chauncey devega said...

What great sharing. Yes, discrimination and bigotry against the Other--and often for different reasons--is a common experience in this country and elsewhere. The notion of a natural black/brown alliance must be debunked. Instead, we should talk about how our interests may coincide, how they are different, and what ways can we come together in a tactically and strategically sound way when it benefits all parties involved.

I am glad that you chimed in. I hope that folks who have more wisdom and knowledge to offer on the great questions and observations you offered do share their wisdom.

Veri1138 said...

Before 1914, one could travel from London to Beijing with only identity papers stating their identity. There were restrictions, varying from place to place, such as inability to do unregistered business while a foreigner in another territory.

The rise of nationalism during the 19th century, particularly in Europe, also helped bring about closed or restricted borders. Racism, originally defined, was not of skin color - as in America today - but of nationality against nationality. Nationalism was particularly encouraged in Germany prior to German Unification under The Prussians. And until the dissolution of her empire, Austro-Hungary was one of the most multi-ethnic societies to ever exist in Europe.

The Armistice of 1918 helped end open borders. The Bolshevik Revolution in Russia, resulting in a Soviet takeover of Russia and Ukraine, also meant closed borders.

Today, nationalism and extremism are the order of the day. Whether it be based upon where you live, religious affiliation, or an economic stratification of Western society currently being imitated in other countries.

Gable1111 said...

Yeah, but in saying "many of them" are we falling victim to the same stereotype used against us? Does many of them mean we can't help any of them?

Gable1111 said...

Don't want to cause trouble with my brethren here, but I have to push back on the immigrants are naturally against black folk meme, and therefore we can't help kids seeking refuge, which is what this is.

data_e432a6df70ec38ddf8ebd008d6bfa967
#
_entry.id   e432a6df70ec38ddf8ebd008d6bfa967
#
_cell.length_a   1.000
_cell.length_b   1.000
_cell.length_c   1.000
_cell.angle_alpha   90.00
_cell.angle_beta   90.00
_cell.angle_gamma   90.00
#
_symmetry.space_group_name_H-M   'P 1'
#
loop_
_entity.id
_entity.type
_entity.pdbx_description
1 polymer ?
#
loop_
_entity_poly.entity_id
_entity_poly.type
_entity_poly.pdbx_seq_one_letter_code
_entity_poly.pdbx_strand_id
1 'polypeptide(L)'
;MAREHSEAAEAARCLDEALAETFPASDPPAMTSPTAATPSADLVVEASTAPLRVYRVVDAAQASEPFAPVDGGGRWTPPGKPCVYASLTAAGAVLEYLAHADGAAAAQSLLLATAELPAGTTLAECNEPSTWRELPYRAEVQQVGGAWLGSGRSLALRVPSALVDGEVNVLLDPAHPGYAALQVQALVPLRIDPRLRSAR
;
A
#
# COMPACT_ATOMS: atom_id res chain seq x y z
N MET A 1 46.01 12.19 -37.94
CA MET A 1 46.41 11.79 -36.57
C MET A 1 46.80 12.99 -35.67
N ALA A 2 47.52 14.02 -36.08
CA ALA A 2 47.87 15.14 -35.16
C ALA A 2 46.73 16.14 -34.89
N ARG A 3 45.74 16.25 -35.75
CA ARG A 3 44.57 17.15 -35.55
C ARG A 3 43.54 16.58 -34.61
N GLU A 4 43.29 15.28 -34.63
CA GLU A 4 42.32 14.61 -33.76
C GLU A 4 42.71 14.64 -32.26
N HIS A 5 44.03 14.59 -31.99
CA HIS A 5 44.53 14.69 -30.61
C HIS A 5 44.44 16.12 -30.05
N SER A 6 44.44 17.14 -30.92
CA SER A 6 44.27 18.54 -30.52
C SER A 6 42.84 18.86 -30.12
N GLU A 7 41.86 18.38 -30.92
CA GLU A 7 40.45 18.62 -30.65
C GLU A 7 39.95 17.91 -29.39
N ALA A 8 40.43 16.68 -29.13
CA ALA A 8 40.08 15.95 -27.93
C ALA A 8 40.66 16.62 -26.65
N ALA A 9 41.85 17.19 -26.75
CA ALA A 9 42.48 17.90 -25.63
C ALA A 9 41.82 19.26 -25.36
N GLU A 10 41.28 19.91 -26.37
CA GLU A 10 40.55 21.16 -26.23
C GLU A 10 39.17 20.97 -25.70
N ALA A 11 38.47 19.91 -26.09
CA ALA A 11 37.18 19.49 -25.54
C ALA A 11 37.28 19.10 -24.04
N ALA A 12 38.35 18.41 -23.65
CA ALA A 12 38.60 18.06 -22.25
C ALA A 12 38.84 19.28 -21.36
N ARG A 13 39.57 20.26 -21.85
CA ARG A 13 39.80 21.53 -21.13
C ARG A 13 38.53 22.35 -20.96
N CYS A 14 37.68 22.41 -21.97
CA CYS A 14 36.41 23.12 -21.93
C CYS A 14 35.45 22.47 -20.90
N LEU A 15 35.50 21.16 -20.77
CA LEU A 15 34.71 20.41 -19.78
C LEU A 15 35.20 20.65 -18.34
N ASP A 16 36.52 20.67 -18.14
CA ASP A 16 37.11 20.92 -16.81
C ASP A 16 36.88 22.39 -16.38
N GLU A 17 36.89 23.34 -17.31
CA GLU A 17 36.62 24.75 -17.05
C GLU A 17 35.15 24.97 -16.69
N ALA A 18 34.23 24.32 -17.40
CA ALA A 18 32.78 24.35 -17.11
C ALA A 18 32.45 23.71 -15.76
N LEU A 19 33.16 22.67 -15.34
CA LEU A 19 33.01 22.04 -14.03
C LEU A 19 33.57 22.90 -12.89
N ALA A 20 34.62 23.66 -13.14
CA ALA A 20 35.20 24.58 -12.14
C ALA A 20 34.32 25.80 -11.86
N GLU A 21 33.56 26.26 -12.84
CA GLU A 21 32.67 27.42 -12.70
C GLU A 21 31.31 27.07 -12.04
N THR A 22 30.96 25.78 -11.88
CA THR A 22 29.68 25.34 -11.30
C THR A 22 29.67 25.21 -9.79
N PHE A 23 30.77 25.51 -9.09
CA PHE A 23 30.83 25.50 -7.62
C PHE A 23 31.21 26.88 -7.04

Does anyone see how that view is the same stereotypical view that is used to justify all manner of discrimination and racist horrors against our own people?

Gable1111 said...

I just read this morning that the Tea Party GOP in the House passed a "tax cut" bill for $287 billion dollars, unpaid for, meaning that this will add that much to the deficit. But when it comes to the homeless or anything for people not part of the 1%, we have nothing. And when we do, it has to be paid for by taking something else away.

The point here is not so much that homeless should be in "overcrowded detention centers" either, but that we have the money to do better by them as well, and that should have been our first responsibility.

Gable1111 said...

Thanks for that. Too many people make judgement about people from central and south America, and why they are here, and base their positions on that without knowing.

And yes, there is way too much "clinging to the leg of whiteness" that is unfortunately informing the responses of many non-whites to this unfortunate situation.

Myshkin the Idiot said...

Absolutely. That is the inherent problem in conservative whining about this. They have never invested a political interest in the homeless, even homeless veterans as one meme that came my way suggested.